J&J Bets Up to $325 million on Capricor: Big Pharma Stem Cell Move as Predicted for 2014

linda marban CapricorBig Pharma Giant Johnson & Johnson (J & J; $JNJ) announced today a $12.5 million investment in stem cells & regenerative medicine via the small biotech Capricor ($CAPR) and the potential for the bet to go into the hundreds of millions for the heart disease program.

It was only 8 days ago that I made my stem cell predictions for 2014 and #3 on the list was “Big announcement  from “Big Pharma” on stem cells or regenerative medicine.”

Chalk that up for the crystal ball of this blog at one for one so far for 2014.

According to the FierceBiotech today:

Later this week a little biotech named Capricor Therapeutics is set to begin a Phase II study of its new stem cell therapy with about $20 million in support from the California Institute for Regenerative Medicine (CIRM).

J&J’s role could shoot up to over $300 million depending on how things go.

I’d call that big money. Investors seem enthused as well as the CAPR stock is up nearly 50% today at the close.

The Capricor adult stem cell product is CAP-1002, which is in clinical trial and consists of allogeneic cardiosphere-derived cells. The trial may enroll up to 274 patients, which is impressive.

FierceBiotech quotes Capricor CEO Linda Marban (pictured above) as follows:

“One of the reasons why I was motivated to work on this deal is because of the statement it makes in the field,” says the CEO. “It says, OK, somebody very large and powerful is taking a look at this technology and saying there’s something there, and that’s the most exciting thing for me.”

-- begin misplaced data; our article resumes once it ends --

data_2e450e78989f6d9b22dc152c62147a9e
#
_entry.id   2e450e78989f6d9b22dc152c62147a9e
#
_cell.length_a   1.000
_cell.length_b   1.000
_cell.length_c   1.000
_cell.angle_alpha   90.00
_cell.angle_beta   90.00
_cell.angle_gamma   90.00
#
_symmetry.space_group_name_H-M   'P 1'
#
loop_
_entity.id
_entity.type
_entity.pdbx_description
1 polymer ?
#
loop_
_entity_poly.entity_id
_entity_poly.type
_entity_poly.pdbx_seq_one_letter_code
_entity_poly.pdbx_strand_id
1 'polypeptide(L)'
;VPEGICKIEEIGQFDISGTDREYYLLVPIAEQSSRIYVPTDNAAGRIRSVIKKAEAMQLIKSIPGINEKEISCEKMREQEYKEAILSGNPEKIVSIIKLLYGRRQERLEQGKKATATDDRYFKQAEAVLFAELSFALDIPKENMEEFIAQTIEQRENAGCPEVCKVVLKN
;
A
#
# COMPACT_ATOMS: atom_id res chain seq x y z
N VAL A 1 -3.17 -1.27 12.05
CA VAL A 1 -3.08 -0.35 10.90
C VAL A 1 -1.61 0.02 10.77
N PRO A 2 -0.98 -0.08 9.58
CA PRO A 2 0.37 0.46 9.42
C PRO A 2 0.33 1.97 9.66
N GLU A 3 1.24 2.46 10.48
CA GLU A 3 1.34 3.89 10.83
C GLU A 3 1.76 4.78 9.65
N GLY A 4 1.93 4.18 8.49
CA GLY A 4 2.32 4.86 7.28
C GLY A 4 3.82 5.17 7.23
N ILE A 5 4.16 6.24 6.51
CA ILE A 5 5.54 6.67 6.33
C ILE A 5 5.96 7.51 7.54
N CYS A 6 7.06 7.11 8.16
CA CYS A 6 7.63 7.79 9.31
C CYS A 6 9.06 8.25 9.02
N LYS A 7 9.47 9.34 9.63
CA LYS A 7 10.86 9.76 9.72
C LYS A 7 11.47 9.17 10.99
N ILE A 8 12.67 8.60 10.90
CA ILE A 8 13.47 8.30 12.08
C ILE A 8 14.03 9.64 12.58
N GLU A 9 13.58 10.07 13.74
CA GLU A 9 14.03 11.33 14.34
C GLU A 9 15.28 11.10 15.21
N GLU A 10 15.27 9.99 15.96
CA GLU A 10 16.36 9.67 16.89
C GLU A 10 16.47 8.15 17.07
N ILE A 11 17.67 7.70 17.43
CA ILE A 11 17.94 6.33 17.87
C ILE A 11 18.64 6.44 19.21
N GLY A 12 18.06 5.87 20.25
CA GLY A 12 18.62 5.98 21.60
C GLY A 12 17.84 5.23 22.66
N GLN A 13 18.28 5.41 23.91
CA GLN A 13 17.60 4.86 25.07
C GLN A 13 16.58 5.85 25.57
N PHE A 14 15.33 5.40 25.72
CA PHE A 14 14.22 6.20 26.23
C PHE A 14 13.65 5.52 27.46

I’ll be very curious to see what else big pharma might have in store on the stem cell/regenerative medicine front.

Disclosure: To my knowledge, I have no financial interests in the companies discussed in this piece.

2 thoughts on “J&J Bets Up to $325 million on Capricor: Big Pharma Stem Cell Move as Predicted for 2014

  1. Pingback: 1 for 1 on 2014 Predictions as of Jan 6: J&J Big Pharma Play on Stem Cells for up to $325 million


  2. The key point is that Big Pharma has moved in on an allogeneic therapy. Allogeneic therapies fit the Big Pharma/FDA business model — whereas when the Big Pharma/FDA business model is applied to an autologous therapy it becomes prohibitively expensive. Others predicted, long ago, that this was the actual reason behind the FDA changing the rules to shut down autologous therapies by some very conscientious medical doctors… Your #8 prediction (that Regenerative Sciences will not succeed in its challenge to FDA overreach) will certainly be music to the ears of Big Pharma and their acolytes.

    I hope you are wrong on prediction #8. Big Pharma hegemony is not good for patients…

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